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Serbia: Presidential Ballot Seen As Choice Between East And West, Past And Future

Serbian Radical Party supporters hold a banner reading: 'Russia Help Us!' (AFP) Serbs vote on January 20 in an election that Balkan-watchers view as crucial to the country's future direction.  Incumbent President Boris Tadic is trying to persuade Serbs to embrace EU integration and join Europe's mainstream. His main rival, Radical Party candidate Tomislav Nikolic, says Serbia should withdraw from the West and strike a Slavic partnership with Moscow.

There are nine total candidates participating in the race, but polls indicate the ballot comes down to a contest between Tadic and Nikolic.

Neither man is likely to garner the 50 percent needed to secure a first-round win. Many observers are already looking ahead to a probable runoff on February 3.

The two candidates are dramatically different. Incumbent Tadic is seen as the heir to Zoran Djindjic, the dynamic, reformist prime minister, assassinated in 2003, who set Serbia on a new pro-Western course after the fall of Slobodan Milosevic.

Enticement Of Europe

Some polls indicate as many as 70 percent of Serbs favor EU integration. In an interview with RFE/RL's South Slavic and Albanian Languages Service, Tadic says he is confident the country will remain on its Western course despite efforts by his election rivals to paint the EU in a negative light.

"I'm convinced that the presidential campaign won't reverse the political process in Serbia -- in other words, Serbia is not going to stray from the European path, because we don't have an alternative," Tadic says.

Nikolic, who heads the Serbian Radical Party, favors closer ties with Russia, and says that, if elected, he will offer Moscow the use of military bases on Serbian territory. He has also pledged to make Radical Party founder Vojislav Seselj, currently on trial for war crimes at the UN tribunal in The Hague, his prime minister.

"[Kosovo is] a hugely emotional issue, for historical, traditional, and cultural reasons -- because of ancestry and orthodoxy, and also because of the sacrifices the Serbian people have made for Kosovo. I can't even explain to myself what attaches me to Kosovo and what it would mean to me if Kosovo would break from Serbia." -- Tomislav Milenkovic, economist in Belgrade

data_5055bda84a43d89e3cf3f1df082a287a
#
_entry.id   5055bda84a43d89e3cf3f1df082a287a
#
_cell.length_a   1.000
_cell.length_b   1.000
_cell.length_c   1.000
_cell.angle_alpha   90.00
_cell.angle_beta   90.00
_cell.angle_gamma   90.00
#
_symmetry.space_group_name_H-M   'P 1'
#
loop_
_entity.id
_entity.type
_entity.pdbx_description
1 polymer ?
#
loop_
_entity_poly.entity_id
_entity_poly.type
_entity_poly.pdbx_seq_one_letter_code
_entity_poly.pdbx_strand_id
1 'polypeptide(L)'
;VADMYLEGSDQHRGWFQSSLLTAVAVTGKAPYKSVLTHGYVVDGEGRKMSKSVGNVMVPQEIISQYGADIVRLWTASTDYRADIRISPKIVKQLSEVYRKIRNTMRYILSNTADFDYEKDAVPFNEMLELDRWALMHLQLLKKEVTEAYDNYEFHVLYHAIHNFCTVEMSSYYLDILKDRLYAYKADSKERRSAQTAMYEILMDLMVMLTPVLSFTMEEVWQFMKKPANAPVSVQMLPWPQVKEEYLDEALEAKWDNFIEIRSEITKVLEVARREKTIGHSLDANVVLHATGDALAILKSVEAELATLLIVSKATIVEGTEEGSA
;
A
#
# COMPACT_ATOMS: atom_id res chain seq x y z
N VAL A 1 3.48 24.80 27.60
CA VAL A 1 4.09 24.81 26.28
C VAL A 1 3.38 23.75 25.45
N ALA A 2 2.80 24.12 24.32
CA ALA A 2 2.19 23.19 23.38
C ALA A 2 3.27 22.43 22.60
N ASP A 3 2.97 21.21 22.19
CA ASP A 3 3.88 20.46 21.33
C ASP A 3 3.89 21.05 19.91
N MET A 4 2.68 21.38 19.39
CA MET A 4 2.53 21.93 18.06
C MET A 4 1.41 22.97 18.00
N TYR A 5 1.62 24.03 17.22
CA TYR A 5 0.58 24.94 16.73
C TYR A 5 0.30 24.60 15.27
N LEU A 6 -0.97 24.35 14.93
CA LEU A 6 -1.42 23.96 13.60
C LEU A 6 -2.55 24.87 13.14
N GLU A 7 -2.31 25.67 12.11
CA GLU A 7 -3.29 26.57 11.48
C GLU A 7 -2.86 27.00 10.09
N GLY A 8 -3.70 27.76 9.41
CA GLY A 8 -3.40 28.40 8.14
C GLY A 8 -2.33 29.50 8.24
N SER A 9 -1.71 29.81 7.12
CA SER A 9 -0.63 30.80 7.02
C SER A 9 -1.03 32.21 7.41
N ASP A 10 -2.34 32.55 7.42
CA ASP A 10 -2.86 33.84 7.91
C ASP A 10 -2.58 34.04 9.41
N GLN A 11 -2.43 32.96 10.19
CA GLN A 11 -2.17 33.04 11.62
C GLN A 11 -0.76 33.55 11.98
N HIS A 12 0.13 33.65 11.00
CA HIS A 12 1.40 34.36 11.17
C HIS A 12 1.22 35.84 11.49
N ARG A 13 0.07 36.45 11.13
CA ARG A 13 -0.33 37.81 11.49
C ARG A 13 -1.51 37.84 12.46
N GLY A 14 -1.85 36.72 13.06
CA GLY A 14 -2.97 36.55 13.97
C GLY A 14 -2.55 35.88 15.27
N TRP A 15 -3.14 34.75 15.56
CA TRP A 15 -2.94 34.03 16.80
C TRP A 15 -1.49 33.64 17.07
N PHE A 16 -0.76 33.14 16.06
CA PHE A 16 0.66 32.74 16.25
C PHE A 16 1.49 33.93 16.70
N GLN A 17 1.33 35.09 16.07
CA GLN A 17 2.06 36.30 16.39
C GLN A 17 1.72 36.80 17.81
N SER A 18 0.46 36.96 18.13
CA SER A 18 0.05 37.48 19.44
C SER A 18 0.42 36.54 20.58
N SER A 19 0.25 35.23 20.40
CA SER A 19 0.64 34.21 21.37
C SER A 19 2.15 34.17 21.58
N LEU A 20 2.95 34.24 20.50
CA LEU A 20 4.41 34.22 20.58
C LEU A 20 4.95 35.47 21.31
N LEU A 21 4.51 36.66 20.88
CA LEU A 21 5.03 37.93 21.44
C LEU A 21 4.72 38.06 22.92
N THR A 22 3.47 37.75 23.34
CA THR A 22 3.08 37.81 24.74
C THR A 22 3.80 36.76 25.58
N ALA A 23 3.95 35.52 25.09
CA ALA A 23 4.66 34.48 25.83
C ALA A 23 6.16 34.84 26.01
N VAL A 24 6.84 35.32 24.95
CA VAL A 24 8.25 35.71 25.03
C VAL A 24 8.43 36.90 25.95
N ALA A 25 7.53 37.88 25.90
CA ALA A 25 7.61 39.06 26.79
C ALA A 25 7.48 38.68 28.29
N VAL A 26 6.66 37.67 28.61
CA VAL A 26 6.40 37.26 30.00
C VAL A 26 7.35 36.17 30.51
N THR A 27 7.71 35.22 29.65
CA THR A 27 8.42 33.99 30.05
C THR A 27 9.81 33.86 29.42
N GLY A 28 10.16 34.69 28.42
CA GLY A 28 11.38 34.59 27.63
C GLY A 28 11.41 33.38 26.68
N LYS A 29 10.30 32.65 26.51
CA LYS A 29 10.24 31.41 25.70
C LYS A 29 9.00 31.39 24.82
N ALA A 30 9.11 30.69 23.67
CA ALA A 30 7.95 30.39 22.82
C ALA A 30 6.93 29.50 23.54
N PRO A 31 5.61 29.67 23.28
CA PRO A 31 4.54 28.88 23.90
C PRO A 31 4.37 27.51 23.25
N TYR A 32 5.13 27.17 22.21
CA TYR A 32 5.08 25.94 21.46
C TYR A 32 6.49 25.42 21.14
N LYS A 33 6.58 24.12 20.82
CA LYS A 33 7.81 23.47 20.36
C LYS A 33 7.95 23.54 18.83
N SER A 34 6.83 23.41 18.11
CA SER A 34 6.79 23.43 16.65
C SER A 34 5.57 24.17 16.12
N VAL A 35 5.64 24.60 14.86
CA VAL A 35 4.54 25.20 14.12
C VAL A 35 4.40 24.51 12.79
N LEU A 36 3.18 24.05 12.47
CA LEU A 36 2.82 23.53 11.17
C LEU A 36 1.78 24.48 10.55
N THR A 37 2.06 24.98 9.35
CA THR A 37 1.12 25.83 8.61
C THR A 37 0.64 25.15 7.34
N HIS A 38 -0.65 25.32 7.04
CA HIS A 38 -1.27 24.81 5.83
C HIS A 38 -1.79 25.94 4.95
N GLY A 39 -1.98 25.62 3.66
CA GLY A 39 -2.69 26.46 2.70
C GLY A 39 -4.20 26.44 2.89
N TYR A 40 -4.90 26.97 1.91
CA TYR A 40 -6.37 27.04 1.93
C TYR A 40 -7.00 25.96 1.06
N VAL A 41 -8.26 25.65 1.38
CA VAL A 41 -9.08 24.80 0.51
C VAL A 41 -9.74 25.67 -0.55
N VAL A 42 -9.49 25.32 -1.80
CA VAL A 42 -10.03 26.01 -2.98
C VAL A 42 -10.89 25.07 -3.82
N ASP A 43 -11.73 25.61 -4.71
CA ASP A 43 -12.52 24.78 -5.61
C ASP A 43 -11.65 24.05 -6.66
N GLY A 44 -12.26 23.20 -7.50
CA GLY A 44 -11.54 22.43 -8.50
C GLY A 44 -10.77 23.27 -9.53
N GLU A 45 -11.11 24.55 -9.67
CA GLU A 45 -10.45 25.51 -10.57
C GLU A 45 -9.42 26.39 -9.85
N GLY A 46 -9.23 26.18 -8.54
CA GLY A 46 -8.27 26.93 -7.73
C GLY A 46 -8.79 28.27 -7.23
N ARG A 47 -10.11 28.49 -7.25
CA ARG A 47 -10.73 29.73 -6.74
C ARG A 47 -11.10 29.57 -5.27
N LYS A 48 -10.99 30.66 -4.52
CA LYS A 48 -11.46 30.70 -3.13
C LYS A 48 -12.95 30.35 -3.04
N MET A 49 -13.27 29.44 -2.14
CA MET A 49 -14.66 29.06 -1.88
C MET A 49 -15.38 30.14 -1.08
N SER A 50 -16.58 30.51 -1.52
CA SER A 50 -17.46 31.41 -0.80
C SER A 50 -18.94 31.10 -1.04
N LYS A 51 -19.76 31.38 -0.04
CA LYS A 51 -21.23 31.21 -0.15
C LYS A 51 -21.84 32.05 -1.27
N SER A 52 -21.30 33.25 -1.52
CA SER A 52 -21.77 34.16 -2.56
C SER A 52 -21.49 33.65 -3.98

At the same time, Nikolic has acknowledged Serbia's EU inclinations and says he too would back greater integration -- were it not for Brussels' position on the critical issue of Kosovo, the Albanian-majority province that is set to declare independence from Serbia in a few weeks' time. "There are lines," he says, "that no self-respecting state or nation can cross."

"Nobody has asked Serbian citizens if they want to enter the EU if the EU takes Kosovo away from them. Everyone surveyed is in favor of EU membership. I'm also in favor of EU membership," Nikolic explains. "But there are conditions that we can't satisfy. One is giving away our territory. Citizens should be informed about this."

Nikolic laments that "nobody has told [voters] openly and clearly -- we can enter the EU, but we have to give Kosovo away to do it," adding that Tadic avoids the issue "because the citizens of Serbia are not willing to accept it."

Claiming he is the only candidate willing to make a stand, Nikolic says, "I am for the EU, but the EU should accept that Kosovo will remain in Serbia. I will admire those who sign that kind of an agreement."

Who Loses Kosovo?

The issue of Kosovo's anticipated independence declaration looms large over the Serbian elections. Of the nine presidential candidates, only one -- Cedomir Jovanovic of the Liberal Democrats -- supports independence for Kosovo.